I get frustrated when things don't work out on my first attempt. When I'm experimenting or learning something new, I expect to skip the whole "learning" phase and jump right to the "I'm an expert" phase. Obviously, it doesn't work out that way and I'm usually left swallowing my fair share of humble pie.
That humble pie has most recently come in the form of not-so-successful baked goods. I've been baking more and more over the last year, and I'm starting to branch out with creating my own recipes. Rather than simply changing up a recipe's spices or dried fruits, I've started tweaking the flours, liquids and overall composition of a recipe
Right now, I have version one of this zucchini bread in my fridge. It needs to be thrown in the trash, but I absolutely hate throwing away food. Not only do I want to avoid wastefulness, but I also feel like if I throw it away, it's admitting failure. It requires me to concede that the time and resources spent left me with nothing to show for it. I probably sound ridiculous having a personal crisis over a failed loaf of bread, but it's brought my impatience, perfectionism and pride to the surface.
Don't worry - the recipe below has been drastically updated from the inedible version. In researching how to correct this recipe, I've learned more about how certain ingredients work in baking than I ever set out to know, including this trick for baking with whole wheat flour and how acids neutralize the metallic flavor of baking soda.
I'm learning to be OK with learning, which is a humbling process that involves mistakes, changes and even "failures." That failed loaf probably taught me more than ten successful loaves would have.
Through all the errors, I finally ended up with exactly what I was going for - a hearty, flavorful, breakfast-appropriate bread. Most zucchini breads I've tasted fall more on the dessert end of the spectrum - delicious, but not something I should make a regular part of my breakfast rotation. This version is lightly sweetened with honey and uses whole wheat flour. (If you're not a fan of the whole wheat texture, you can sub in some white flour.) As the title says, it's a loaded bread, chock-full of oats, dried fruit, nuts and of course, zucchini, so you can feel better about eating it first thing in the morning (while slathering it with butter).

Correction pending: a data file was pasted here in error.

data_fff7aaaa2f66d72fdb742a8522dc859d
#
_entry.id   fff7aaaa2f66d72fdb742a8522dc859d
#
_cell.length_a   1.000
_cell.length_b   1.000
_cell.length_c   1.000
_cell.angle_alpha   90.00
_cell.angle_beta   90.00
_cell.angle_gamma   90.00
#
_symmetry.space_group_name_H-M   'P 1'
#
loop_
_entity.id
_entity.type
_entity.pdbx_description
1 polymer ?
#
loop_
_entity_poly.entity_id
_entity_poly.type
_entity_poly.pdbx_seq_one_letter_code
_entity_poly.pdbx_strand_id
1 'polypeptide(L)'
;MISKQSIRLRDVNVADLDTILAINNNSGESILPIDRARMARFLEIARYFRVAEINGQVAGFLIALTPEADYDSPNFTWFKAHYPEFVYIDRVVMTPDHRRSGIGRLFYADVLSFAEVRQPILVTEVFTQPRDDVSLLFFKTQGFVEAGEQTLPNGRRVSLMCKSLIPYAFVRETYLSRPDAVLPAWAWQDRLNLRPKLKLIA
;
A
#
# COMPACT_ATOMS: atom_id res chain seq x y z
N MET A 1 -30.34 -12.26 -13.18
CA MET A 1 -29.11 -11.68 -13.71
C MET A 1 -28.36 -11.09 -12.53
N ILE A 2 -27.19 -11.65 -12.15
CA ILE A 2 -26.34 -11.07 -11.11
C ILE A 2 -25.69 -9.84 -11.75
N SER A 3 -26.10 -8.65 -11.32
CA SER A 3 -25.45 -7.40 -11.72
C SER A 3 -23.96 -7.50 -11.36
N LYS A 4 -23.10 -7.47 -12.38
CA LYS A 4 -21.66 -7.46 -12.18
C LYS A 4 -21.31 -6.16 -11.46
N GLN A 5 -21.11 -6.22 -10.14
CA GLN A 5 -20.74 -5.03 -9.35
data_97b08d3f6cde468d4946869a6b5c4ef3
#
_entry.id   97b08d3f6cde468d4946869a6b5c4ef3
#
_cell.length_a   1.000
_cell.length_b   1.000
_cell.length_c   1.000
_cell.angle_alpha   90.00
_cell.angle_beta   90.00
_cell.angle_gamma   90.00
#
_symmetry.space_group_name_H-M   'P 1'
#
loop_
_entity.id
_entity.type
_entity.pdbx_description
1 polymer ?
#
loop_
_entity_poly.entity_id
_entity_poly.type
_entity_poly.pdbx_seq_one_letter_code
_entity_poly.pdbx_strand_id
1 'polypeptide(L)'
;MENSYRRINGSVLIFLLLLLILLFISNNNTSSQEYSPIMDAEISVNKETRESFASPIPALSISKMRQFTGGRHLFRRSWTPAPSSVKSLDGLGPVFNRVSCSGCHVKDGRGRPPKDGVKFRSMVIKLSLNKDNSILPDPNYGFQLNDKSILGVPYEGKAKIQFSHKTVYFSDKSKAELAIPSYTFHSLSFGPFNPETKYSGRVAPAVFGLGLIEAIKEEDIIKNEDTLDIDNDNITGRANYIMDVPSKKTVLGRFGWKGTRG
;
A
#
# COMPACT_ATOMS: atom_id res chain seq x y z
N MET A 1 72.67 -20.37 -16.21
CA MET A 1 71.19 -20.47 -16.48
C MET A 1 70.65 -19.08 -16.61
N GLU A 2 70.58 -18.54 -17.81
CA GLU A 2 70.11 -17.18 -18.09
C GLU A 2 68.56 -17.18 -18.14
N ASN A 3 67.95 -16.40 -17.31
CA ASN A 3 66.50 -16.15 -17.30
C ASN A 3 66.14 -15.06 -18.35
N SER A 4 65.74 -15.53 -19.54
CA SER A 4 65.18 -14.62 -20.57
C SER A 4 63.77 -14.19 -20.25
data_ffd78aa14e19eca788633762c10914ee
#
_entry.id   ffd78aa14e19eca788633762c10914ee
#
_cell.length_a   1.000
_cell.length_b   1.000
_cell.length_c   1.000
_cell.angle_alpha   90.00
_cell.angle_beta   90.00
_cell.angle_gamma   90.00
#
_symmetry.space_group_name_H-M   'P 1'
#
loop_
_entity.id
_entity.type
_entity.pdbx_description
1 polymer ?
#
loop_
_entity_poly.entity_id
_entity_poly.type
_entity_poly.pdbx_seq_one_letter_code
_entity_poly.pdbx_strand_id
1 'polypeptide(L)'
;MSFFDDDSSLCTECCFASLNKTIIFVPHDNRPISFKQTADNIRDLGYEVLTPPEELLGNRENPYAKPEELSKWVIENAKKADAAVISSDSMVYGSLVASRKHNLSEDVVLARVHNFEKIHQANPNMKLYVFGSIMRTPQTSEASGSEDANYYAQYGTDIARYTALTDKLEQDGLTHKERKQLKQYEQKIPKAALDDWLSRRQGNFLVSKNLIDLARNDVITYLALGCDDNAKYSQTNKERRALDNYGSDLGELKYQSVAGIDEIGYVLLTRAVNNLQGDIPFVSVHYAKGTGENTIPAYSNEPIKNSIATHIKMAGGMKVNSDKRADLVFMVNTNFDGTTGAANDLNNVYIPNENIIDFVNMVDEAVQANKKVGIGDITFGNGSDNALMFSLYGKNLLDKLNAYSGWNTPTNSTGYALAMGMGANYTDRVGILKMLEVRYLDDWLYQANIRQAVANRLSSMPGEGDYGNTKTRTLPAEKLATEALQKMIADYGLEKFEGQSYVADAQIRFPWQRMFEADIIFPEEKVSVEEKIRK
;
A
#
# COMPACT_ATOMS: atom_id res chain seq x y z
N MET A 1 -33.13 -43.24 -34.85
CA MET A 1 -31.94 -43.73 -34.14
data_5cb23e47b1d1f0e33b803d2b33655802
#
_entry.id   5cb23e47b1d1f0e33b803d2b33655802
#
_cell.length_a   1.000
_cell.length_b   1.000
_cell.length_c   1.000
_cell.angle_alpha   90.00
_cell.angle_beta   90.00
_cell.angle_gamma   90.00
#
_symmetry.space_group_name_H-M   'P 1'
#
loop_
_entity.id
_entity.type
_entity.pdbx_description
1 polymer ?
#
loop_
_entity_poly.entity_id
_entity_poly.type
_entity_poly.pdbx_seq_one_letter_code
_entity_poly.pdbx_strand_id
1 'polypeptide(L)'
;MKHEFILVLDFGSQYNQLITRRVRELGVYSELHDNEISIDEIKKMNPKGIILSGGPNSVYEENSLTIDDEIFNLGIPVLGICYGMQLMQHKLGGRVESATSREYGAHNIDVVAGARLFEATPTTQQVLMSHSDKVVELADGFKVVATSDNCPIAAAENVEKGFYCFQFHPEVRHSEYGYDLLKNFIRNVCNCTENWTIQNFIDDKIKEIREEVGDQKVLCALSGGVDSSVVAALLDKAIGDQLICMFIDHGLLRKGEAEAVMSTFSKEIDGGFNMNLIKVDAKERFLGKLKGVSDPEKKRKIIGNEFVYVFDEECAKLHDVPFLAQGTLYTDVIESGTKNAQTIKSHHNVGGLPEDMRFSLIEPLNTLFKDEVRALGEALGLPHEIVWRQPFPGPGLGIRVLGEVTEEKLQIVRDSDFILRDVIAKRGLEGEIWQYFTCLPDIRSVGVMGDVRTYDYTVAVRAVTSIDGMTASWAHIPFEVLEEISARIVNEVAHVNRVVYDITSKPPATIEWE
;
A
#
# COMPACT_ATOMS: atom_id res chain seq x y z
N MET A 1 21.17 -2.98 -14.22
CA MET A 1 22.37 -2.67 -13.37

“If you only do what you know and do it very, very well, chances are that you won’t fail. You’ll just stagnate, and your work will get less and less interesting, and that’s failure by erosion.”
–Twyla Tharp, The Creative Habit
Have you had any cooking or baking failures? Did you learn anything in the process? I'd love to hear your story in the comments!
Loaded Whole Wheat + Oat Zucchini Bread (or muffins)
Yields 1 loaf or 12 regular-sized muffins
1 ¼ cups whole wheat flour
½ cup rolled oats
1 teaspoon baking powder
1 teaspoon salt
½ teaspoon baking soda
½ teaspoon ground cinnamon
¼ teaspoon ground cloves
½ cup buttermilk
2 eggs, slightly beaten
½ cup melted butter, cooled
½ cup honey
1 teaspoon vanilla
1 cup shredded zucchini
½ cup chopped walnuts
½ cup dried, chopped apricots
Preheat oven to 350 degrees. Butter and flour a 9x5 loaf pan (or a muffin tin) and set aside.
In a large bowl, mix the flour, oats, baking powder, salt, baking soda, cinnamon and cloves. In a separate bowl, whisk together the buttermilk, eggs, butter, honey and vanilla.*
Add the wet ingredient mixture to the flour mixture. Stir just until incorporated, being careful not to overmix.
In another bowl, toss together the zucchini, walnuts and apricots. Gently fold this mixture into the rest of the batter. Pour the batter into the prepared loaf pan (or muffin tin) and let it rest for about ten minutes. Do not skip this step! (Click here to learn why.)
Bake for about 45 minutes, or until a toothpick inserted comes out clean. Bake muffins for about 12 minutes. Allow to cool in the pan for about 10 minutes, then turn out onto a wire rack to cool completely.
*Quick Tip: Measure out the honey in the same dish that contained the melted butter. Then when you add the honey to the batter, it’ll slide right out of the butter-coated dish.